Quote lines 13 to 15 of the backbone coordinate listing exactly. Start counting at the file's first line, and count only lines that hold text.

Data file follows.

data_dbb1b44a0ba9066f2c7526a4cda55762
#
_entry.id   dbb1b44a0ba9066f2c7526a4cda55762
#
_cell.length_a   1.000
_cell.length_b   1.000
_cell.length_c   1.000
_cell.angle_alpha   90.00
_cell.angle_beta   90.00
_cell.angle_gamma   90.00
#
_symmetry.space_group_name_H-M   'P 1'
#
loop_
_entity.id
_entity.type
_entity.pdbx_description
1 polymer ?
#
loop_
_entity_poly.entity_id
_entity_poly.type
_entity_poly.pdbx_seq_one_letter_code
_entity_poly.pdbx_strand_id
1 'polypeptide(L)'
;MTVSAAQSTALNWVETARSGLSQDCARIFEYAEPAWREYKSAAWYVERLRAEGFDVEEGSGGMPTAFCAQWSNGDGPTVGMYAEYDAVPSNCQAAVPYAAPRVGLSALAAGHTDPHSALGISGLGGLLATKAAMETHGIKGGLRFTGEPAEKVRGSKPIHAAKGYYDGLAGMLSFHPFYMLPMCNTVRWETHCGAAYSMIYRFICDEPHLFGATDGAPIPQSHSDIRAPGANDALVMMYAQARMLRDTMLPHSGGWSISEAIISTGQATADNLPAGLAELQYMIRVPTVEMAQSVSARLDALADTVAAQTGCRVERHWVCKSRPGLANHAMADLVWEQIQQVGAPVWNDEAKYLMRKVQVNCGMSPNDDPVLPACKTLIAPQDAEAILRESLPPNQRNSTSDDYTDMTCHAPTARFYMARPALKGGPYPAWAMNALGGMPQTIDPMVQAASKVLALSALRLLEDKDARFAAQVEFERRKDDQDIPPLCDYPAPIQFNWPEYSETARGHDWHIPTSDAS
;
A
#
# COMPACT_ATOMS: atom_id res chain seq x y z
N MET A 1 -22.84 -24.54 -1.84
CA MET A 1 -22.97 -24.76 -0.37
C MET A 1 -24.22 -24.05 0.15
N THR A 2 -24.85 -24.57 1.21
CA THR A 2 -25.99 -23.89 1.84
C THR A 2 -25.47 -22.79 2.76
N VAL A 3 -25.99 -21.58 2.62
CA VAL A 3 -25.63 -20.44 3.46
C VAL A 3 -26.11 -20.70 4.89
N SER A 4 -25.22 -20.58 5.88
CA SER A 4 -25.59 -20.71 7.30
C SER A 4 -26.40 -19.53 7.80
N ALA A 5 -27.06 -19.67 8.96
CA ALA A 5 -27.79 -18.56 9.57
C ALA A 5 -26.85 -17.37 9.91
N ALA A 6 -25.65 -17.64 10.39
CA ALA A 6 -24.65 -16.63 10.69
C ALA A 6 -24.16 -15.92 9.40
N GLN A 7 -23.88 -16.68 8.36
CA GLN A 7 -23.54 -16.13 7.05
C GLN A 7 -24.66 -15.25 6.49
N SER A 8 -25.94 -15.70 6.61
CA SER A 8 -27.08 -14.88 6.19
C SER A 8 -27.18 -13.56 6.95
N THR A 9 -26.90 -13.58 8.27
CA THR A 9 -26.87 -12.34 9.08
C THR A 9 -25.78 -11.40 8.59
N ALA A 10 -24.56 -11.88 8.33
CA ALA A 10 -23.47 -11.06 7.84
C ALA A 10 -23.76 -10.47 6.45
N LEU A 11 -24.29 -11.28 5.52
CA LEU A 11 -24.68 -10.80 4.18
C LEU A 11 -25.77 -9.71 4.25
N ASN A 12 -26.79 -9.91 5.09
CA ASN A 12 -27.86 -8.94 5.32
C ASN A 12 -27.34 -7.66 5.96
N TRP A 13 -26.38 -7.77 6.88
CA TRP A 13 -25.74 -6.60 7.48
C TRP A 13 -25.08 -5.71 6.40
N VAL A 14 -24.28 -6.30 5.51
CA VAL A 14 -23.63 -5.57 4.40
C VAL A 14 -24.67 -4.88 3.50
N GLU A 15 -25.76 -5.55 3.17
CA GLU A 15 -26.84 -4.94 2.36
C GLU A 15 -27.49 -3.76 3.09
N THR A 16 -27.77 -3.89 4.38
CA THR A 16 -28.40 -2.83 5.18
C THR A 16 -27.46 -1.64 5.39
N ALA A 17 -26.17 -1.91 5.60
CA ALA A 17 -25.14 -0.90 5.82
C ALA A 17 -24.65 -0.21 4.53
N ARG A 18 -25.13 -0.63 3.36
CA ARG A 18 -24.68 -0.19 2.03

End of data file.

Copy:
#
loop_
_entity.id